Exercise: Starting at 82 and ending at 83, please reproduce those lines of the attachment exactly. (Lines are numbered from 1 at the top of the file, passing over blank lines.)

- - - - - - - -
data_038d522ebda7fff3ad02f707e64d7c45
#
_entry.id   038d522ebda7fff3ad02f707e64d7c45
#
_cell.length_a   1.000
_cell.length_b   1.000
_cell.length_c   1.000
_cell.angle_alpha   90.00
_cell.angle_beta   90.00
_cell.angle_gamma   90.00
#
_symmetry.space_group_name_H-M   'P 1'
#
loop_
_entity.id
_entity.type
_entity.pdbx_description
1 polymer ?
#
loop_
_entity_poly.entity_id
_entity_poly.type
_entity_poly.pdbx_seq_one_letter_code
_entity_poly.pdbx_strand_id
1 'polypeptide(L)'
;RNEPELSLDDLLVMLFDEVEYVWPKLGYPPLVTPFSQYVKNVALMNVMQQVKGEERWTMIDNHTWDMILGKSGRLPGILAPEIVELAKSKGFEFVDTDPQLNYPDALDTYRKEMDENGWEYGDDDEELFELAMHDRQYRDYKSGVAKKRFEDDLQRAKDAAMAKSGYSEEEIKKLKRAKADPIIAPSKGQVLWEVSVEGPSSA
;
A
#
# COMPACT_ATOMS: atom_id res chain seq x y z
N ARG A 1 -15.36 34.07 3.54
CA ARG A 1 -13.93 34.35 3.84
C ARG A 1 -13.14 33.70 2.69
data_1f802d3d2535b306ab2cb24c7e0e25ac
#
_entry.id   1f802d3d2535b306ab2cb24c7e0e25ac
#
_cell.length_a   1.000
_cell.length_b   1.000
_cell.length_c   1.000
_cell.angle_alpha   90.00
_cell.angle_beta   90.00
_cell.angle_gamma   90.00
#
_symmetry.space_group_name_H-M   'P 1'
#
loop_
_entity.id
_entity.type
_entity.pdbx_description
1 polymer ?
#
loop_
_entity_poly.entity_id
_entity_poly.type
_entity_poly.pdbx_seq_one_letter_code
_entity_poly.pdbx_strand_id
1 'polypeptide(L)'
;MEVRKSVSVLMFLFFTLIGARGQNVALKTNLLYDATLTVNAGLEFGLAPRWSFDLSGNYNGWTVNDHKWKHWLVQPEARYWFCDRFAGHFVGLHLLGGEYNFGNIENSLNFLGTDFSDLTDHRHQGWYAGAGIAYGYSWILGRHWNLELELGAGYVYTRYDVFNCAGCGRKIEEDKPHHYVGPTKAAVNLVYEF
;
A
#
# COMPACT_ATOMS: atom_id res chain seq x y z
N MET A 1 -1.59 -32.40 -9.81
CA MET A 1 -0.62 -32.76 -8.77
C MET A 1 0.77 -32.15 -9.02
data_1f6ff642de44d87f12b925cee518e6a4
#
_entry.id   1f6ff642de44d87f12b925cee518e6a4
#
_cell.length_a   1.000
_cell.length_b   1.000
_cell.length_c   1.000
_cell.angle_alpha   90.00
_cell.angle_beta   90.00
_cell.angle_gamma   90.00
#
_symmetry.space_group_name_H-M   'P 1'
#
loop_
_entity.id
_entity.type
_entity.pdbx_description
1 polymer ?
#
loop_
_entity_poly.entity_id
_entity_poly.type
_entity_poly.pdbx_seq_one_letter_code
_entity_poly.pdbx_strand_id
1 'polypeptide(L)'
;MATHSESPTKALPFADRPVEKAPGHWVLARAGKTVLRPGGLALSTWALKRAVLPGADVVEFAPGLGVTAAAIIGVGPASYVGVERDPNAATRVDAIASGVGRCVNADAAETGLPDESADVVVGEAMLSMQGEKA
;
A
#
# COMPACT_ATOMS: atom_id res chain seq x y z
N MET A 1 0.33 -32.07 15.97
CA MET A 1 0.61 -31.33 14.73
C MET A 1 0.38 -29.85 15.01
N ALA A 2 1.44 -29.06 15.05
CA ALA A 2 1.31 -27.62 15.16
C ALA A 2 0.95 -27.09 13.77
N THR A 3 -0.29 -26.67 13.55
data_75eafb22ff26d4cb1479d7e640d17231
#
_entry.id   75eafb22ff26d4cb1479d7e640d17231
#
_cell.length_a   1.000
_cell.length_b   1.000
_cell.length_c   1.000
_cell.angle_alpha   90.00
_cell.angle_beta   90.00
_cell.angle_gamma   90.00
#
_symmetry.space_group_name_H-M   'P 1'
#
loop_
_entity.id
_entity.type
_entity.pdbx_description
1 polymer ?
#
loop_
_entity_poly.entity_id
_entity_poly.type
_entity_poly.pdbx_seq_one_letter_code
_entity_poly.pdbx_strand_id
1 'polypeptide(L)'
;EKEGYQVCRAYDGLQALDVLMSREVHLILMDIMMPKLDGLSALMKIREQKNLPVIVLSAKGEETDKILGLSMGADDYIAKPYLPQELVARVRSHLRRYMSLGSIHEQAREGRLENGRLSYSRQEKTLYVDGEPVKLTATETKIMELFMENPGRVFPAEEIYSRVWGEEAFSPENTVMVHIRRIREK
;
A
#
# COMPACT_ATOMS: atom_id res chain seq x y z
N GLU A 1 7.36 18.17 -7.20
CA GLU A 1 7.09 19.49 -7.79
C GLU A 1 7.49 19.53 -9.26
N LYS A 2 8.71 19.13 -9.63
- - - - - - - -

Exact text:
_entity.type
_entity.pdbx_description